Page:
The 20-minute film was shot in Camden County this year and was commissioned by the New York Council on Problem Gambling. It will be shown on WGTE, a PBS station in Toledo, Ohio.
"The prospective audience is veterans themselves, and their loved ones who also are being negatively affected," Mariangela Milea, the council's assistant executive director, says from Albany, N.Y. "The film also has been picked up by a lot of treatment providers to show to clients."
The actors, four of whom are South Jerseyans, give strong performances. And Wilson's script rings true about the nature and consequences of addiction.
"What really excited me about this film from the get-go was the script," says actress Melissa Connell of Marlton. "It was well-written and believable, and wasn't trying to shove an agenda down your throat. It just shared this guy's journey."
I catch up with writer-director Wilson and two more of his collaborators at a Starbucks in Cherry Hill. Zach Ziegler, 27, is the film's star, and David Yeager, 47, contributed an essential perspective.
"I'm a U.S. Army veteran who struggled with gambling addiction," says Yeager, who self-published a book, Be Happy With Crappy, about gambling addiction and recovery. The Reading resident was treated at a Veterans Affairs clinic in Cleveland and credits the 12-step program of Gamblers Anonymous with helping maintain his recovery since June 18, 2007.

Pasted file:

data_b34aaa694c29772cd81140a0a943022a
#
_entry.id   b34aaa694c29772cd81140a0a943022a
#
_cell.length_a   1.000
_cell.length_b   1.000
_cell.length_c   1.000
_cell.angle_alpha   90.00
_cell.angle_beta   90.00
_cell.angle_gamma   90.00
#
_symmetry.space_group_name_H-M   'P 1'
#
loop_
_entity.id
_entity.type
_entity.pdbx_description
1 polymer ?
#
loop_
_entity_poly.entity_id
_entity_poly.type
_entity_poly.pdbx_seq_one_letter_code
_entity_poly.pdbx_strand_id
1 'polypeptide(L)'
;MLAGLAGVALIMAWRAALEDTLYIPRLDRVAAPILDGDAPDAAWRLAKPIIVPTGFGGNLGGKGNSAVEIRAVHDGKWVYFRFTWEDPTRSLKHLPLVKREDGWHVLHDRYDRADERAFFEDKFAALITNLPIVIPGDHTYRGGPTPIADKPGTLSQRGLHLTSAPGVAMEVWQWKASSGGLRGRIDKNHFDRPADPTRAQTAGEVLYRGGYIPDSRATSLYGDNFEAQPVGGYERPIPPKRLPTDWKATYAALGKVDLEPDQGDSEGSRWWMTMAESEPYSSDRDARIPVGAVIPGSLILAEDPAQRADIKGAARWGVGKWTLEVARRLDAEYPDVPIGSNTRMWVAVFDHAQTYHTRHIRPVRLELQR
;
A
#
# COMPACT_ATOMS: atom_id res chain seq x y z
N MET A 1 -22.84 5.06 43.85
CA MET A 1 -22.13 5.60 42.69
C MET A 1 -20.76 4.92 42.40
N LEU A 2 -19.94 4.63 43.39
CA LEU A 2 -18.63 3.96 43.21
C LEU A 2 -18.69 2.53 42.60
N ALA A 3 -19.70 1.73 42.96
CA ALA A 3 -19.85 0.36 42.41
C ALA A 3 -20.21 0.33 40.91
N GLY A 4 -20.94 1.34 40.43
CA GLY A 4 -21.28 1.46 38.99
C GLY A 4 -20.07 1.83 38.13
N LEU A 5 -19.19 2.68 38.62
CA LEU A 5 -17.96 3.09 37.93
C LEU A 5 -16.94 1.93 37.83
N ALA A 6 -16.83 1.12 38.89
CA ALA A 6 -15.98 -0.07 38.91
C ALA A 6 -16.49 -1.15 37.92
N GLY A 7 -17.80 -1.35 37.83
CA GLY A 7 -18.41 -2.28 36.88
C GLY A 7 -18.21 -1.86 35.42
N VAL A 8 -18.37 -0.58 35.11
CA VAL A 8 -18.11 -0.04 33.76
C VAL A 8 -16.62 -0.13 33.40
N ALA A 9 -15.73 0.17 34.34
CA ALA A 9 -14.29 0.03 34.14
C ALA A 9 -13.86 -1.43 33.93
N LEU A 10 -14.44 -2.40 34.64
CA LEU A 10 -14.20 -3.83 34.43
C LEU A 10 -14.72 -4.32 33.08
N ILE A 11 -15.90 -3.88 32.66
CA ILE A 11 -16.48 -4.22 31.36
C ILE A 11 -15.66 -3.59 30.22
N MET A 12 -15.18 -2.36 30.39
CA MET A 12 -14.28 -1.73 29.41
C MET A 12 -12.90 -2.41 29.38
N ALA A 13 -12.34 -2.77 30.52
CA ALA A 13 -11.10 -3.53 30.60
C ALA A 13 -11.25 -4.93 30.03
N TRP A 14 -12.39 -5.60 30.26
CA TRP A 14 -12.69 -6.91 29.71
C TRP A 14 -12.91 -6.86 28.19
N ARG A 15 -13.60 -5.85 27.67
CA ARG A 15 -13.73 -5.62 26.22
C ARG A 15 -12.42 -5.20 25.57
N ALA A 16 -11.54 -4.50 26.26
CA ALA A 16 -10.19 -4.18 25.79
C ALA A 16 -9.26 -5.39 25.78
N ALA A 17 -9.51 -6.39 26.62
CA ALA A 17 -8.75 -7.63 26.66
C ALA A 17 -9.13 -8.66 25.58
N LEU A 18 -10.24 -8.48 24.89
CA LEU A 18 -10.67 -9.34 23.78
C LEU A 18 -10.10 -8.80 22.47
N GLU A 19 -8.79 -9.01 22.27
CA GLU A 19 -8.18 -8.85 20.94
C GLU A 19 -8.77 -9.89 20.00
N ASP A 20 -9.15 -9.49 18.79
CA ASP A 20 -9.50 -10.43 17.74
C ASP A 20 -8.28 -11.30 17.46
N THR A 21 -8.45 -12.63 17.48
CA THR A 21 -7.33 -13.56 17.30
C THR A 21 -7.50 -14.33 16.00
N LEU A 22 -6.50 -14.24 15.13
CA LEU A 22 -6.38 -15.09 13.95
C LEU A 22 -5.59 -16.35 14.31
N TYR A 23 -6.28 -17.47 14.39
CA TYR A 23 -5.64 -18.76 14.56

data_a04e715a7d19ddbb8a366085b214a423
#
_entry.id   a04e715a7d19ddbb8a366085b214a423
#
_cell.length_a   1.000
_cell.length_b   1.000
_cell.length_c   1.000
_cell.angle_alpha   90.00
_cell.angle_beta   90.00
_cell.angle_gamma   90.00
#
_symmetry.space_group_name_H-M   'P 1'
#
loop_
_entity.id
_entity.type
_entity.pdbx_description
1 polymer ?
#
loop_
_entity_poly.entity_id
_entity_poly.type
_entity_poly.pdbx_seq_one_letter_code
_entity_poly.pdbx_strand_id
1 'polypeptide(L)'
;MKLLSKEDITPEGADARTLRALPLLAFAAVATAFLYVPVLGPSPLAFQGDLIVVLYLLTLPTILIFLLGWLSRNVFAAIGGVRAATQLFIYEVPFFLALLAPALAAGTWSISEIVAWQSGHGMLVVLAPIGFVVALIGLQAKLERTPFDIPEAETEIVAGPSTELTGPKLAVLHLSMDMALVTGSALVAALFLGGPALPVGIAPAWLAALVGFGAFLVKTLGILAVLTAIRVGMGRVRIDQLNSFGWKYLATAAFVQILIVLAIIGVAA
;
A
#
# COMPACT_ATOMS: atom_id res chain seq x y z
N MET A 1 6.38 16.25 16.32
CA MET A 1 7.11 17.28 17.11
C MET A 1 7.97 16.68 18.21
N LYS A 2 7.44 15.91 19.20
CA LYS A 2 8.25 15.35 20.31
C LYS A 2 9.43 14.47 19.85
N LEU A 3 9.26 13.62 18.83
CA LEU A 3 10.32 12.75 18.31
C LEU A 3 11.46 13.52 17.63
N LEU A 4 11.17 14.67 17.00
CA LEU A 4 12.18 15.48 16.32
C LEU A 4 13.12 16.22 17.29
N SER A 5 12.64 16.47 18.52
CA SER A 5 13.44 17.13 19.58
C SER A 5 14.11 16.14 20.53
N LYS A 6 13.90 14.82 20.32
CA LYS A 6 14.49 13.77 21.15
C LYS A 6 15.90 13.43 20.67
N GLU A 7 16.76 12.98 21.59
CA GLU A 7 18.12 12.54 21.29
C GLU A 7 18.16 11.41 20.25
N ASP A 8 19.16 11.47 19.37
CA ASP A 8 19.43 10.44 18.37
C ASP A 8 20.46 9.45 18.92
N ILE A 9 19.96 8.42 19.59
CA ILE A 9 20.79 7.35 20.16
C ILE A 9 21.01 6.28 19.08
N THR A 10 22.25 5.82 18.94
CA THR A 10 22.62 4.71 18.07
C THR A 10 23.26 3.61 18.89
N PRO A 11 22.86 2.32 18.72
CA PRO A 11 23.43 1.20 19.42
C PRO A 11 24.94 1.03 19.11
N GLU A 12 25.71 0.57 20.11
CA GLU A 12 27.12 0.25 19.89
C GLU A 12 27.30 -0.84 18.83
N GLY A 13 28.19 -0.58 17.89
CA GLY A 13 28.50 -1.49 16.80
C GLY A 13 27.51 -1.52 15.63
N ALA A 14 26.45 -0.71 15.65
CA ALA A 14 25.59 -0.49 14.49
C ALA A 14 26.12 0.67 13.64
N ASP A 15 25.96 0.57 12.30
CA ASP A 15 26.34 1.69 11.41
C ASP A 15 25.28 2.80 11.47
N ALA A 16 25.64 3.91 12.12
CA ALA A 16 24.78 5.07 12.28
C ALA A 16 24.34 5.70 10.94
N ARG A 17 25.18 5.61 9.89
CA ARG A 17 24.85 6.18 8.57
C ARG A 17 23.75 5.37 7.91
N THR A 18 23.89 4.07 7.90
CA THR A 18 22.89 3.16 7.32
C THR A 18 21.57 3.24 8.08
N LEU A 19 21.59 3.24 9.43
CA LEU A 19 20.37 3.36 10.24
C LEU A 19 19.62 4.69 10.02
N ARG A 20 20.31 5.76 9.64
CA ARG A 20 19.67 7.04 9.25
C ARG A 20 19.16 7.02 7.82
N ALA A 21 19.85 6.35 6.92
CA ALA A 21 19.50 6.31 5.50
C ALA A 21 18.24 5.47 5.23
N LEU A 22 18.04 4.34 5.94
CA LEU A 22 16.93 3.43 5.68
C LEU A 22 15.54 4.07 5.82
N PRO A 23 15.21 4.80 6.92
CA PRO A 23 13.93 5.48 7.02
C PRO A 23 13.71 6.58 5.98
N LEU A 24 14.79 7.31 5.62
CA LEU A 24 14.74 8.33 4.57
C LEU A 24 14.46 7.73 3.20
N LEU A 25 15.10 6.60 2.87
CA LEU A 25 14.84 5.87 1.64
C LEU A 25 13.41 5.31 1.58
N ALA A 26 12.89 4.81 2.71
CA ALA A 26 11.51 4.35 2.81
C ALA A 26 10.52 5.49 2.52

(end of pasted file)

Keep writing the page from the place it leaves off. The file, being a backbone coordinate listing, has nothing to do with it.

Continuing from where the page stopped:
"I just pray this movie is seen by the right person at the right time," Yeager says.
Ziegler, who lives in Glenside, also is an Army veteran. While not a compulsive gambler, he knows the challenge of having to reenter the civilian world.
"This has been a year of drama and emotion in my life, so it was easy for me to put my emotions into the role," says Ziegler. When not acting, he's a singer-songwriter - his tune called "Time Heals All?" is on the film's soundtrack - as well as a Temple University history major.
"I wrote this [film] with Zach in mind," says Wilson, noting the intensity Ziegler brought to earlier OutreachArts productions.
I ask Wilson if he feels constrained by the educational format. Even if heavy-handedness is passe, such a film needs to offer information, direction, and inspiration.
Wilson, who acted and wrote plays while associated with the Ritz Theatre Company in Haddon Township during the 1980s and '90s, says he's "telling the same stories" with educational material as he did on stage. Family dramas, in other words.
"These are the stories I want to tell," he says. "We all suffer from something or other. There's a universal struggle that everybody feels."
Says Yeager, "You just hope that somebody's listening."
For more information, go to http://vimeo.com/97674961